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EU Policy. Belgium makes last-ditch bid for deal on GMO deregulation

Protest outside the European Council headquarters in Brussels, Belgium in 2005. GOvernments are sensitive to longstanding public scepticism over genetically modified crops
Protest outside the European Council headquarters in Brussels, Belgium in 2005. GOvernments are sensitive to longstanding public scepticism over genetically modified crops Copyright YVES LOGGHE/AP2005
Copyright YVES LOGGHE/AP2005
By Robert Hodgson
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Belgium is looking to break a deadlock among EU governments over a proposed easing of regulation for GMO crops produced using the latest gene editing techniques, by addressing concerns over the patenting of novel seed varieties by agribusinesses.

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Belgian officials have proposed that patented plant strains should be excluded from light-touch regulation for genetically modified crops produced using modern DNA editing technology, as the current holder of the EU Council presidency seeks to clinch agreement on new rules before its term expires at the end of June.

Under a proposal to reform the GMO Directive, the European Commission has proposed creating a new category of genetically modified plant products whose genome has been modified with a limited number of tweaks using targeted mutagenesis techniques developed since the legislation was adopted over two decades ago. Conventional GMOs were produced by inserting a whole gene from one organism into another.

With signals from the EU Council suggesting an inter-governmental agreement was unlikely before the European elections in June, the European Parliament last month finalised its first reading position on the hotly debated bill, in order to avoid having to restart negotiations from scratch when the new assembly takes office in July. A key sticking point was the question of patentability.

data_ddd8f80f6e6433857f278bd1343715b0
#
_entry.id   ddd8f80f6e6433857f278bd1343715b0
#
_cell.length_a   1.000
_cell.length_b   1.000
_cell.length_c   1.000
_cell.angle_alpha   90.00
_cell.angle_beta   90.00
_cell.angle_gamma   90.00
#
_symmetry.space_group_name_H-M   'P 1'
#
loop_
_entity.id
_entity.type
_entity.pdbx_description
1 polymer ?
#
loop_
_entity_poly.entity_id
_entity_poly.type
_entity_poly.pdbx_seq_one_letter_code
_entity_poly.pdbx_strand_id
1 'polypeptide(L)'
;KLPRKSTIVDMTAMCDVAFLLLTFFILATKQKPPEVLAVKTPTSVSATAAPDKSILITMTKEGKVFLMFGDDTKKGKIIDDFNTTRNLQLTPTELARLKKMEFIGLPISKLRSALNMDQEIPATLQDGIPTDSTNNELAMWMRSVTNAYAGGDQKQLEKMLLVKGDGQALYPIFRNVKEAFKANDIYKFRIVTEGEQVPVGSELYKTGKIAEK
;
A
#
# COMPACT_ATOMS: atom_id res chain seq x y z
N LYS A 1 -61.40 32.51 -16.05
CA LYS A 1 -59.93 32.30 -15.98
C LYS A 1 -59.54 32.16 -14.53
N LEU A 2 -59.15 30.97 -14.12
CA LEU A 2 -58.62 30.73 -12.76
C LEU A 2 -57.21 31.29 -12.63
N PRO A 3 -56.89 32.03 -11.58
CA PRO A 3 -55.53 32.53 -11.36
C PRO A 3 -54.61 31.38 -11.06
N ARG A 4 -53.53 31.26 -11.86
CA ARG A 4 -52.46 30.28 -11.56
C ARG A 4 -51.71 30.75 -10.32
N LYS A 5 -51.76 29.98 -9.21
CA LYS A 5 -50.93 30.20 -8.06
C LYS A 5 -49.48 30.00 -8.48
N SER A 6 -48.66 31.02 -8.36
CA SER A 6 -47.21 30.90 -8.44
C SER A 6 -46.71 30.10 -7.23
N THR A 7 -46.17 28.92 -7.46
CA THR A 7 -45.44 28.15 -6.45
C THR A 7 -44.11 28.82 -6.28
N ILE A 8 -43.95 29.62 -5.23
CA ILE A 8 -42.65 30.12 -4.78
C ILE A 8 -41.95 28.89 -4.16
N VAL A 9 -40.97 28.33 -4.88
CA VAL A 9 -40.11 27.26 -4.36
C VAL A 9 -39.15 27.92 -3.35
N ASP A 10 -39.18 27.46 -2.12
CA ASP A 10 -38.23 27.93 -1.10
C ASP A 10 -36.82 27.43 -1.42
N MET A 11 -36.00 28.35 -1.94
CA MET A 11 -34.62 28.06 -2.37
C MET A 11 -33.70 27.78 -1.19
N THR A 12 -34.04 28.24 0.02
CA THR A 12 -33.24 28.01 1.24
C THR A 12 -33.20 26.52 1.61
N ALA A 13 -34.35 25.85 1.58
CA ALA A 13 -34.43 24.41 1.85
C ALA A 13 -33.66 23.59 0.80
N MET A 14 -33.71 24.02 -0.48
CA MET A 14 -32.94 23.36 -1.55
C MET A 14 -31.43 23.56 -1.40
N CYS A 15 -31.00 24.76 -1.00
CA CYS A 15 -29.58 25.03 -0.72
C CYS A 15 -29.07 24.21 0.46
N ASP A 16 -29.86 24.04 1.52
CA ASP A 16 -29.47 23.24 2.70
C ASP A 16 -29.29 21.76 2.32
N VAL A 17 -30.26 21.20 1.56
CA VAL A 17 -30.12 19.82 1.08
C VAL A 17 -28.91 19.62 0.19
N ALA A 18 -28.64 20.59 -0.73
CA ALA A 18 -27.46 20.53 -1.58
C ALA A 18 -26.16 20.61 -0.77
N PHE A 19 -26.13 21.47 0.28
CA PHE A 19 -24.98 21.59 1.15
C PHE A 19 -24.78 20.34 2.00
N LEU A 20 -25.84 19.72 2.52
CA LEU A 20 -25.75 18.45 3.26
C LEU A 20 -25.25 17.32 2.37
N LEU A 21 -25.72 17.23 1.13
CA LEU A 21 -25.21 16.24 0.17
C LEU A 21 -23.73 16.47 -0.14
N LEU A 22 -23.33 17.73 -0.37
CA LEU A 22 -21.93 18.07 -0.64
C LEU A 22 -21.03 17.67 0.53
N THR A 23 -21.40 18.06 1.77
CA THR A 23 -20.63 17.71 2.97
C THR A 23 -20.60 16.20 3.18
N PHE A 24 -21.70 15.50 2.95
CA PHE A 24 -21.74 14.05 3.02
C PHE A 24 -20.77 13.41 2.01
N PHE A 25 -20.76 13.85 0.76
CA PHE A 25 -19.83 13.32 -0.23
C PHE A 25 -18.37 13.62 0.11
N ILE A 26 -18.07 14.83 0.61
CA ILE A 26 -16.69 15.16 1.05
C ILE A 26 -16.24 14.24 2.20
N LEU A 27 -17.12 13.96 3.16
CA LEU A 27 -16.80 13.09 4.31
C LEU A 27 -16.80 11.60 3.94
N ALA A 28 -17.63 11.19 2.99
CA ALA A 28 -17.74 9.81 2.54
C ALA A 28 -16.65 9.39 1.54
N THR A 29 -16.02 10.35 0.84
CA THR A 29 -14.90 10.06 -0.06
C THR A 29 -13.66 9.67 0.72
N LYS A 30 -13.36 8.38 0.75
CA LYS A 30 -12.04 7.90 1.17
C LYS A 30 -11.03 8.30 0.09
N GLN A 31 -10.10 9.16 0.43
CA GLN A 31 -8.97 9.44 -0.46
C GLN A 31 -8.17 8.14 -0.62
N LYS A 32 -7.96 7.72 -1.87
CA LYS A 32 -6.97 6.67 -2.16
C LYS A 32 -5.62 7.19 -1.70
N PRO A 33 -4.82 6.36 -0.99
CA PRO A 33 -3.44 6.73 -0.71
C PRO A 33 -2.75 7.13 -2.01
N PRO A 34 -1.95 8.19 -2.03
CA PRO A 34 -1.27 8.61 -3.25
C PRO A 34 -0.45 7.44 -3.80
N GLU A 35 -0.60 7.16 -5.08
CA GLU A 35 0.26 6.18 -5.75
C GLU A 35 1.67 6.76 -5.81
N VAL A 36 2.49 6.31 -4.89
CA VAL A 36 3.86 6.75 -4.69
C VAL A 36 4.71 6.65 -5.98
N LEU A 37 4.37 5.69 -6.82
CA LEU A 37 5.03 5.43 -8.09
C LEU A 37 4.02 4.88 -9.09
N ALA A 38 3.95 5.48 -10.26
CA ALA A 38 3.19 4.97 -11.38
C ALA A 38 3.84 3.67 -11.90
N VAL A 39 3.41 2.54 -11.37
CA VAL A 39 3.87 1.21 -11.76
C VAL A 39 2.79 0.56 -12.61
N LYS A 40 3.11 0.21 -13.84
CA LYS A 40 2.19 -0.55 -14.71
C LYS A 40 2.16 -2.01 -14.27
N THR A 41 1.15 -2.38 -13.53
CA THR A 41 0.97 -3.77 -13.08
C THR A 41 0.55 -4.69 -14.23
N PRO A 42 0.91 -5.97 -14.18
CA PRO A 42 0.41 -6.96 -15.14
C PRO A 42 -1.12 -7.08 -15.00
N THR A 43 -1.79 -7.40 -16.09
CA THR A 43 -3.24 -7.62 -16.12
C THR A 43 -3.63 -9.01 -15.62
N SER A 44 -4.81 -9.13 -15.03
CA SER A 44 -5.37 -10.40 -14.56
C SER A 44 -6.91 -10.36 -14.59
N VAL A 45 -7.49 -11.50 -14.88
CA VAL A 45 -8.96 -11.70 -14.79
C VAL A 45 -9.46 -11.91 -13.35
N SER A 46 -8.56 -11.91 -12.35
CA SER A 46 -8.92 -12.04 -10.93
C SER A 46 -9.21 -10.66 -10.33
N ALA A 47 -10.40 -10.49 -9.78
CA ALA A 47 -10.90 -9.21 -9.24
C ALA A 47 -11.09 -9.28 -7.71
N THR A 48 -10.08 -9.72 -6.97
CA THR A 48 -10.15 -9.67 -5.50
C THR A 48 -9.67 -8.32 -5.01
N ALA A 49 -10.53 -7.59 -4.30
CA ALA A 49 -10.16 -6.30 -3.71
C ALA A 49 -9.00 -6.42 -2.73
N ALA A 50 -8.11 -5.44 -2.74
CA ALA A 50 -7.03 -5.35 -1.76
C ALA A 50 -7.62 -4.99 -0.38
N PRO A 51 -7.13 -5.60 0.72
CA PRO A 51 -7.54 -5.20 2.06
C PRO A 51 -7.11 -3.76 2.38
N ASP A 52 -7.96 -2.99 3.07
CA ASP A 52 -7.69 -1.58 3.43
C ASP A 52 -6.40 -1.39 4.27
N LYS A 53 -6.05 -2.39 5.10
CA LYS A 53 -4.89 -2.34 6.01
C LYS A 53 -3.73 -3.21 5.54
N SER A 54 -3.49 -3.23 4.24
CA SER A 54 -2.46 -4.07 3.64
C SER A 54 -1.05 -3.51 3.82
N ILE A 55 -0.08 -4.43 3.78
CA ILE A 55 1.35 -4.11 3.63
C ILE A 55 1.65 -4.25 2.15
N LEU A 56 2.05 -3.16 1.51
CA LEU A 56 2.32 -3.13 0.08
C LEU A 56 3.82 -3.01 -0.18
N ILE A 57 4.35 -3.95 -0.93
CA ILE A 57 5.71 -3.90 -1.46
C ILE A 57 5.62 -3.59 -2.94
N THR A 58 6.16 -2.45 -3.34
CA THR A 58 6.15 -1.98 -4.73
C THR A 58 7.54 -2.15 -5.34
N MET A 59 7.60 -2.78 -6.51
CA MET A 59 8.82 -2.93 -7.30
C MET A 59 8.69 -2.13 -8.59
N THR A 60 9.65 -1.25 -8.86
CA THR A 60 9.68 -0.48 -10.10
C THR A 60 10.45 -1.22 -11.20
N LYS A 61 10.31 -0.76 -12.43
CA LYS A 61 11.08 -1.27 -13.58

Under the compromise suggested by Belgium, to be discussed by government delegates on 22 May in an agriculture working group, applicants would have to demonstrate that a strain created with new genomic techniques (NGT) is not protected by any patents in any EU member states, and “commit not to exercise their rights on the NGT plant in the European Union as long as it is declared category 1 NGT plant status”.

The proposal for a lightly regulated new ‘category 1’ is based on the assumption – disputed by environment activists and organic farming groups – that an identical plant could have arisen in the wild or could be created using conventional breeding techniques.

The draft compromise text, seen by Euronews, also deletes an exclusion from the GMO-lite category of herbicide-resistant strains of GMO plants – used to create huge monocultures in a production model that has so far failed to take root in Europe due to a lack of public acceptance.

The German NGO Testbiotech, a vocal critic of the proposed deregulation, said the risks associated with the new-generation GMO products had nothing to do with their status under patent law. “There is undeniable evidence of significant risks associated with the introduction of NGT plants,” the group said in a statement, noting that the parliament wanted a ban on patents for all GMOs, not just the newer types.

Agriculture ministers rejected in December an earlier effort by Spain – the only country in Europe where any significant cultivation of GMO crops takes place – to break the deadlock on the overhaul of GMO regulations, with several countries, including Germany, expressing concerns over the need for mandatory labelling and a lack of social acceptance.

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